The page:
The History of Joliet – Chapter 28
By John Whiteside of The Herald News (used with permission)
Submitted by Nancy Vargo
Each man lifts his head higher when the nation does its duty.
By John WHITESIDE of The Herald News
On a chilly Monday morning in October 1900, a large crowd started gathering in front of the courthouse in Joliet by 7:30 a.m. A train arrived less than an hour later and hundreds of people greeted it.
They all knew the famous face of Theodore ROOSEVELT, better known as just Teddy.
Teddy was a national hero. Two years earlier, he had led the Rough Riders up Kettle and San Juan Hills in Cuba during the Spanish American War. His victory had been celebrated as one of the highlights of that war.
And the San Juan Hill charge had placed him on the national election ballot as the Republican candidate for vice president. He was the running mate with President William MCKINLEY, who was going for a second term.
Joliet’s steel baron, Col. John LAMBERT, and other city leaders escorted ROOSEVELT to the courthouse square, where a special stage had been constructed. More than 5,000 were within the sound of his voice, the Joliet Daily Republican reported.
Hat in hand and wearing his famous smile as the chilly wind blew, ROOSEVELT bowed to the crowd, which was wild with cheers.
“I ask you to look not at words but at deeds,” the candidate said. “The worth of a promise whether made on a stump or off the stump comes in that promise being kept.”
ROOSEVELT talked about problems in the Philippines and problems in the south, where blacks weren’t being allowed to vote. He talked about the big trusts that had created monopolies in the nation.
“The first thing in dealing with an evil is to give the authorities the power to deal with it,” he said. “You cannot trust men who do not show by their actions an honest intention to meet a problem on its merits.”
Applause and cheers broke up the speech several times.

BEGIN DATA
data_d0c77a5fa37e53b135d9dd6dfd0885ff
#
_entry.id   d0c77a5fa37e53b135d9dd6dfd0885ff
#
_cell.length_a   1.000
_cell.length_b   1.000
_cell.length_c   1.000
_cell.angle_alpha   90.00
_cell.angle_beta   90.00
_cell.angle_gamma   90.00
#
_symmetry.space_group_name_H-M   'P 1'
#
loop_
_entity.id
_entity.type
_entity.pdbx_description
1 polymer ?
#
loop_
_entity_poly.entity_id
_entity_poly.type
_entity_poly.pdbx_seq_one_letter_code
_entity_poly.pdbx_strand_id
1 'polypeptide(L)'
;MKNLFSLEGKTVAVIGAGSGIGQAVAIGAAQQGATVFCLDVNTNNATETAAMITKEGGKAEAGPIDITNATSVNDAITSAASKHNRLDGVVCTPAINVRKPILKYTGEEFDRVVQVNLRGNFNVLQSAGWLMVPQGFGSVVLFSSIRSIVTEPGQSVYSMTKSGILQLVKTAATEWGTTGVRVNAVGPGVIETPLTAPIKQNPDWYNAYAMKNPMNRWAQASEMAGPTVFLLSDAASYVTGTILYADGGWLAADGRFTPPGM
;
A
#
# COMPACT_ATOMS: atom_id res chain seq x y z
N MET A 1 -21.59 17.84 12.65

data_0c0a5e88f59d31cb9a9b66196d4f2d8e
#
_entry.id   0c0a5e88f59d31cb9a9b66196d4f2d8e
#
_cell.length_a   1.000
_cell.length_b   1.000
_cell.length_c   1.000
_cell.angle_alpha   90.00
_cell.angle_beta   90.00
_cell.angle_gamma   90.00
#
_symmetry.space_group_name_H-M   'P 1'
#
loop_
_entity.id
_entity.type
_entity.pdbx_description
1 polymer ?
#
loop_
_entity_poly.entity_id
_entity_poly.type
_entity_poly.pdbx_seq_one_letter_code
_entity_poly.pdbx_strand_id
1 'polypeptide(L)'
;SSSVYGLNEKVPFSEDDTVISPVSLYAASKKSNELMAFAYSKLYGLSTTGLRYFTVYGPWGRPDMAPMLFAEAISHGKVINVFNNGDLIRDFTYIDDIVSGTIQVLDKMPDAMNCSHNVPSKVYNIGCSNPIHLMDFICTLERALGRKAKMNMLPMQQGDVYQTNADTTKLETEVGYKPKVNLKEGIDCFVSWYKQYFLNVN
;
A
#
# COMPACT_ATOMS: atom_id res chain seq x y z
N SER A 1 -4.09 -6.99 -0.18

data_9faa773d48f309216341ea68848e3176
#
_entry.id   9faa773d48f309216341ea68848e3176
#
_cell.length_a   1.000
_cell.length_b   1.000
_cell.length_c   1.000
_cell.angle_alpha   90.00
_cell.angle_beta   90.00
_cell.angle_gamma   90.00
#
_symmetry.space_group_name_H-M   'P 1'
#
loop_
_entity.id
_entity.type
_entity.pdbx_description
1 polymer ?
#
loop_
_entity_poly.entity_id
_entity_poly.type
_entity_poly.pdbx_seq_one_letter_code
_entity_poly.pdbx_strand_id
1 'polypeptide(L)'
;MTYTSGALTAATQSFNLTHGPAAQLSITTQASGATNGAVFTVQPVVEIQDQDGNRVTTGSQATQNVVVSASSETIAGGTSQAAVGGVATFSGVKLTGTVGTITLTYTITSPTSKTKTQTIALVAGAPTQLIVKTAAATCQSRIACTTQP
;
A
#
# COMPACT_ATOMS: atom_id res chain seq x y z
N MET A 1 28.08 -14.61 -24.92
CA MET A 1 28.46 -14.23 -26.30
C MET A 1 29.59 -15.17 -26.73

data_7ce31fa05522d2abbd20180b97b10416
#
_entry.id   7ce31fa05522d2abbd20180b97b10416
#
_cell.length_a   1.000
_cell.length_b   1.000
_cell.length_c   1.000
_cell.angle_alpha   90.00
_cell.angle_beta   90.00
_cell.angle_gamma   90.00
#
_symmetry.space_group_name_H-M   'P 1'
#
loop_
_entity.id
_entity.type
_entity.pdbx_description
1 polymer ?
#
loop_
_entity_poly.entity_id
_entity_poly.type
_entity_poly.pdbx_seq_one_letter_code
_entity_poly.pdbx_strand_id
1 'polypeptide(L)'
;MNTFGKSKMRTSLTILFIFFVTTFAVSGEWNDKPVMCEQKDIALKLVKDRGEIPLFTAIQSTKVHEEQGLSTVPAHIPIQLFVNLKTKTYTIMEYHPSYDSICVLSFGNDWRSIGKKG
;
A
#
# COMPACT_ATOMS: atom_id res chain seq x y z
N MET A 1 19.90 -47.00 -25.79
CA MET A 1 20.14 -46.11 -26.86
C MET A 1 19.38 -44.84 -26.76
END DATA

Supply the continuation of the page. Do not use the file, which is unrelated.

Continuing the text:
“Each man lifts his head higher when the nation does its duty,” ROOSEVELT said. “Each man hangs his head if the nation meets disgrace.”
At the conclusion, Col. LAMBERT proposed three cheers for Teddy ROOSEVELT. The crowd responded with enthusiasm.
But that enthusiasm was lost the following evening when William Jennings BRYAN spoke in the courthouse square. BRYAN and his running mate, Adlai STEVENSON, were the Democratic candidates opposing MCKINLEY and ROOSEVELT.
The crowd listening to BRYAN was just as large. But they weren’t applauding. They weren’t cheering.
The spirit for BRYAN had been hampered that day when the Joliet Daily Republican had reported that city employees were being exploited to pay for BRYAN‘s speech.
BRYAN had demanded $1,000 for his speech.
The newspaper story said that Joliet Mayor John MOUNT, with the approval of county Democratic Central Committee Chairman Mark HARRIS, had established a list of contributions from city employees.
The fees were $25 from each city department head, $50 from the city magistrates, $12 from police captains and sergeants, and $10 from policemen and firemen.
“Several other assessments have been made on persons who are accredited with being something in the MOUNT Machine,” the newspaper said. “Some of the men are pretty sore.”
As men in the crowd talked about the assessment fee, BRYAN‘s train was 1 1/2 hours late in arriving in Joliet. The crowd grew restless waiting. But many of them had been forced to attend just like they were forced to pay the fee. Their city government jobs depended upon them being there.
The newspaper said the crowd didn’t applaud or cheer BRYAN‘s words. At the time, BRYAN was considered as one of the most gifted orators in America. This election was the second of his three attempts to become president.
“It costs money for the privilege of listening to the eloquence of William Jennings BRYAN,” the newspaper summed it all up, adding that BRYAN‘s speech figured out to about $10 a minute from local Democrats.
MCKINLEY and ROOSEVELT won the presidential election in November. Six months later, MCKINLEY was shot by an assassin in Buffalo, N.Y.
Teddy ROOSEVELT then became the 26th president of the United States.
History calls him the trust buster because of his use of the Sherman Anti-Trust Act to fight the nation’s giant financial monopolies. They say Teddy walked softly and carried a big stick.
Published October 06, 2001